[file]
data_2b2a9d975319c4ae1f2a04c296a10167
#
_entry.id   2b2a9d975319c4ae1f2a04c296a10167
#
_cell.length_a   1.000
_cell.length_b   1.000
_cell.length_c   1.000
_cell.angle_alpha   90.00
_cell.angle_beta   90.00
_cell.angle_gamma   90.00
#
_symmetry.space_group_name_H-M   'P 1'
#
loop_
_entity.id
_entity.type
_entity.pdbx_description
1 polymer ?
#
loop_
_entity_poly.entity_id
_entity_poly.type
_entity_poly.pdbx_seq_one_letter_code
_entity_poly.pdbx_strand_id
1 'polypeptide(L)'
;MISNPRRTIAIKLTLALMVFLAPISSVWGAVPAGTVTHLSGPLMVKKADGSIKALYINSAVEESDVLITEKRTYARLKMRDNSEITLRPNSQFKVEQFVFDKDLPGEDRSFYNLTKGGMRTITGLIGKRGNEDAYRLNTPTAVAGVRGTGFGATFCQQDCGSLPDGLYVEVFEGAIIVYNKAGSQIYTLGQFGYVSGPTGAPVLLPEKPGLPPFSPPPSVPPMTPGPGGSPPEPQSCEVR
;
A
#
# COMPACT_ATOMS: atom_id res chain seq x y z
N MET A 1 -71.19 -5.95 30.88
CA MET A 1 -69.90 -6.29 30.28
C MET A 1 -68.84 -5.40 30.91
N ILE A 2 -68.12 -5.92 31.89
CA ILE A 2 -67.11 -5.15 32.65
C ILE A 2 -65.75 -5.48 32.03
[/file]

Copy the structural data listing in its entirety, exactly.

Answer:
data_2b2a9d975319c4ae1f2a04c296a10167
#
_entry.id   2b2a9d975319c4ae1f2a04c296a10167
#
_cell.length_a   1.000
_cell.length_b   1.000
_cell.length_c   1.000
_cell.angle_alpha   90.00
_cell.angle_beta   90.00
_cell.angle_gamma   90.00
#
_symmetry.space_group_name_H-M   'P 1'
#
loop_
_entity.id
_entity.type
_entity.pdbx_description
1 polymer ?
#
loop_
_entity_poly.entity_id
_entity_poly.type
_entity_poly.pdbx_seq_one_letter_code
_entity_poly.pdbx_strand_id
1 'polypeptide(L)'
;MISNPRRTIAIKLTLALMVFLAPISSVWGAVPAGTVTHLSGPLMVKKADGSIKALYINSAVEESDVLITEKRTYARLKMRDNSEITLRPNSQFKVEQFVFDKDLPGEDRSFYNLTKGGMRTITGLIGKRGNEDAYRLNTPTAVAGVRGTGFGATFCQQDCGSLPDGLYVEVFEGAIIVYNKAGSQIYTLGQFGYVSGPTGAPVLLPEKPGLPPFSPPPSVPPMTPGPGGSPPEPQSCEVR
;
A
#
# COMPACT_ATOMS: atom_id res chain seq x y z
N MET A 1 -71.19 -5.95 30.88
CA MET A 1 -69.90 -6.29 30.28
C MET A 1 -68.84 -5.40 30.91
N ILE A 2 -68.12 -5.92 31.89
CA ILE A 2 -67.11 -5.15 32.65
C ILE A 2 -65.75 -5.48 32.03